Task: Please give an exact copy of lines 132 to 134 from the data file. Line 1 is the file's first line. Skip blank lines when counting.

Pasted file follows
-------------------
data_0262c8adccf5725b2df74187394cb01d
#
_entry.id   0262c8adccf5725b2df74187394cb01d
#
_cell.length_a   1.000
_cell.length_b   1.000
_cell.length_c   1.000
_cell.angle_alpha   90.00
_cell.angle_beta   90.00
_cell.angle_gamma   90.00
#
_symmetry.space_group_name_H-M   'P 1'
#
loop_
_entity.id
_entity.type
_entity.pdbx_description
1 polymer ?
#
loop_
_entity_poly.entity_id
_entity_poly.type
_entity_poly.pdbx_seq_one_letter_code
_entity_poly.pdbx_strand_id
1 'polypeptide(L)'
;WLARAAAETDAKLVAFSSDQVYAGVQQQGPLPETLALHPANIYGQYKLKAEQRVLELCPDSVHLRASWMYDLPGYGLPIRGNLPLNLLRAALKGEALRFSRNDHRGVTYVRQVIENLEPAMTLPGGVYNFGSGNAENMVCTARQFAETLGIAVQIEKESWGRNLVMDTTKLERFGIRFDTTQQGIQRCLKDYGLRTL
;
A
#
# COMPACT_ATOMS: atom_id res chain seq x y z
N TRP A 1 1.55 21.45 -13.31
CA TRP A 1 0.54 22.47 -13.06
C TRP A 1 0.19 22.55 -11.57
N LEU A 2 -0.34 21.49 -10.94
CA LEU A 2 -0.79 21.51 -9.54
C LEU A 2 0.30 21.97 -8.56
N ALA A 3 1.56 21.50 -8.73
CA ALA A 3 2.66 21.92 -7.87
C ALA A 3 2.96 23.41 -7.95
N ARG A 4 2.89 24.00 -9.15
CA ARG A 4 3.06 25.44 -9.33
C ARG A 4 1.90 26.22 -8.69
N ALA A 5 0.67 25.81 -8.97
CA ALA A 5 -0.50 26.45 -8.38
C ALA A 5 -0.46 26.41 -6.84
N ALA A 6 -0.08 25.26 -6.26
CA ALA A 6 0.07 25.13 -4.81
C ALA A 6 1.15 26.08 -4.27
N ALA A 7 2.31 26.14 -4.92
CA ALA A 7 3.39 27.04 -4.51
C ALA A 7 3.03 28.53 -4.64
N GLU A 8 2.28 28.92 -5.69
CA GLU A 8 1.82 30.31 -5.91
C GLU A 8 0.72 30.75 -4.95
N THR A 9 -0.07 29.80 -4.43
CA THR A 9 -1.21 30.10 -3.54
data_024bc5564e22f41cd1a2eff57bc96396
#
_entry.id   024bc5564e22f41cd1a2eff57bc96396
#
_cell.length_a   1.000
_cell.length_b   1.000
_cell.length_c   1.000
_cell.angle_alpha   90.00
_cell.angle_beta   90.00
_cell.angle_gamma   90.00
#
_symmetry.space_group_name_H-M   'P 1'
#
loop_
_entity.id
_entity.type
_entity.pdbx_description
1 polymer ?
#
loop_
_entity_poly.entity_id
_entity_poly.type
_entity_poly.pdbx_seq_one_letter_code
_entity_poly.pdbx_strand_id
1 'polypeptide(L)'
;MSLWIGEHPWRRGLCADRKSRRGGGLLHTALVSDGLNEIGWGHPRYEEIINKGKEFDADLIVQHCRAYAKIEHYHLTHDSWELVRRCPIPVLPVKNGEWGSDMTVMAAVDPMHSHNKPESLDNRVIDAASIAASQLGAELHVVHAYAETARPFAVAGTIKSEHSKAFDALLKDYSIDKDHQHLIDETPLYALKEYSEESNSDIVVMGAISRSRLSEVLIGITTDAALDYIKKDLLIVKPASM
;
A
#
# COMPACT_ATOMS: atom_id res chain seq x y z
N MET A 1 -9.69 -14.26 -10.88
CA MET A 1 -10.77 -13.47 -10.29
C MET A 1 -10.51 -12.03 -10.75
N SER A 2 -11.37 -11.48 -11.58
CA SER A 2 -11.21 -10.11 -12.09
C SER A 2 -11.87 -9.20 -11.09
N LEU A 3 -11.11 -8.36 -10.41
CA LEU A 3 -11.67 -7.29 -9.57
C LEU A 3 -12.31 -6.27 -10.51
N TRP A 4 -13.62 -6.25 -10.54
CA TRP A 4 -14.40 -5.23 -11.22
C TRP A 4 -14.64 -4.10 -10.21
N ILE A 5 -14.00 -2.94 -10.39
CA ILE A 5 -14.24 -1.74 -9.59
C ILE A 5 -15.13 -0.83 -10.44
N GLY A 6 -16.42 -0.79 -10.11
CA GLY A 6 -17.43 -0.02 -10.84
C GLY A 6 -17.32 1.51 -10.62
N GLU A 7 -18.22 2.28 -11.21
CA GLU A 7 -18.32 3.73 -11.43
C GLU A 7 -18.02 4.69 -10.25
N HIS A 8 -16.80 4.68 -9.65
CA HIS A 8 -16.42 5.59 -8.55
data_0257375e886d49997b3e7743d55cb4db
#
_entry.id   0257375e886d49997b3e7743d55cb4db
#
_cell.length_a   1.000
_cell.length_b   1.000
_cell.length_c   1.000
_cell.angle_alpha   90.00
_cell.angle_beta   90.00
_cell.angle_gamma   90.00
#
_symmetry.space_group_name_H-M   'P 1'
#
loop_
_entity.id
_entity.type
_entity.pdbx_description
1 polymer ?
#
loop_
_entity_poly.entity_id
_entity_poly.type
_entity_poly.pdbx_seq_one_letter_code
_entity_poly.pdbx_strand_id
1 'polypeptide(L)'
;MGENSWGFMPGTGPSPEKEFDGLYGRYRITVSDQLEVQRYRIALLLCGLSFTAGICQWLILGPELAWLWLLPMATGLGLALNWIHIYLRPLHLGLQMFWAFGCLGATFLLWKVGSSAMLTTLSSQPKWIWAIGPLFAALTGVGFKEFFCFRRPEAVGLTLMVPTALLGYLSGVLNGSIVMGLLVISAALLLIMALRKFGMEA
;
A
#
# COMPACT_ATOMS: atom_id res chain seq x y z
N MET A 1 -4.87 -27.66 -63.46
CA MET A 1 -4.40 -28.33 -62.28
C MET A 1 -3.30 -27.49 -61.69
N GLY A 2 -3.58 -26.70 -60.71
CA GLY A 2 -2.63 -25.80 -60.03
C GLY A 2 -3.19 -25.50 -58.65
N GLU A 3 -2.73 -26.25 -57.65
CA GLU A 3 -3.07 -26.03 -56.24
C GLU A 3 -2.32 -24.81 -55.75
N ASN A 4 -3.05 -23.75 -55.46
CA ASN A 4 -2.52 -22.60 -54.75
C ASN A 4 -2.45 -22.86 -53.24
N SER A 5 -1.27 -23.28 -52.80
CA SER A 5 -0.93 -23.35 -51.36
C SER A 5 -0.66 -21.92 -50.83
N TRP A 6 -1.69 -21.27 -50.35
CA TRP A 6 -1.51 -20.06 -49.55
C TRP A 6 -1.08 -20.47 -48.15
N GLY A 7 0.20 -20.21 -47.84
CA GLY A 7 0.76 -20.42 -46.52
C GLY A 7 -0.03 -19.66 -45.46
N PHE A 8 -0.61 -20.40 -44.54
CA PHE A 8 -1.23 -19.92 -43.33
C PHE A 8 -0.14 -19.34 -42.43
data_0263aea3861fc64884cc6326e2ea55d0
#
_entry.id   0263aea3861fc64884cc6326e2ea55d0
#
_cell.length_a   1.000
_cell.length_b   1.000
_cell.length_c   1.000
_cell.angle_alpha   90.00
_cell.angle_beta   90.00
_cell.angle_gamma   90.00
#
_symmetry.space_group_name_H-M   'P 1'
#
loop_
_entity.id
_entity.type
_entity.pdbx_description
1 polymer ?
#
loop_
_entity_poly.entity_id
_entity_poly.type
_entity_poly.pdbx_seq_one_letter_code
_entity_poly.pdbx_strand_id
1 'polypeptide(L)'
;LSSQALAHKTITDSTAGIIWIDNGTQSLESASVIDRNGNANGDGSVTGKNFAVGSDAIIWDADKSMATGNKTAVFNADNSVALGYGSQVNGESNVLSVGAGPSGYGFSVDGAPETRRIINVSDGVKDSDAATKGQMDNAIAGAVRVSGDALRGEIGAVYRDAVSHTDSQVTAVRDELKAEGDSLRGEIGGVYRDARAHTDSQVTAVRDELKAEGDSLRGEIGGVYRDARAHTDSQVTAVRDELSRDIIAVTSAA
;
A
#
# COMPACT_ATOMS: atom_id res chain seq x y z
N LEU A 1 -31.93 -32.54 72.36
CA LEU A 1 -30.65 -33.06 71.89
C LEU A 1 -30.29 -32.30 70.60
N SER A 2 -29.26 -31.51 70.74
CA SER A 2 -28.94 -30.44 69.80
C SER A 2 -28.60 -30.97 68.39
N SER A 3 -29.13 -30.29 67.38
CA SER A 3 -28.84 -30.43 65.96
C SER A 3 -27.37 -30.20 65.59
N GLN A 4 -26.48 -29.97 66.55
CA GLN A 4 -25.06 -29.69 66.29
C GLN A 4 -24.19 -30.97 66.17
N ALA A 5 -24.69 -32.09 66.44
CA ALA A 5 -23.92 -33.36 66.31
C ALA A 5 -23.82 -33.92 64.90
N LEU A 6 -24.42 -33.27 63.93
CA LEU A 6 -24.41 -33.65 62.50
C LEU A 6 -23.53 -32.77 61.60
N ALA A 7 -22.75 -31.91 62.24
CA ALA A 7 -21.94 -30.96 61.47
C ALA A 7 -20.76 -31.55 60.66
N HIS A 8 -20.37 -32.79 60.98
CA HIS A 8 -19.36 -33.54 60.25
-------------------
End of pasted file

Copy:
_entity_poly.pdbx_seq_one_letter_code
_entity_poly.pdbx_strand_id
1 'polypeptide(L)'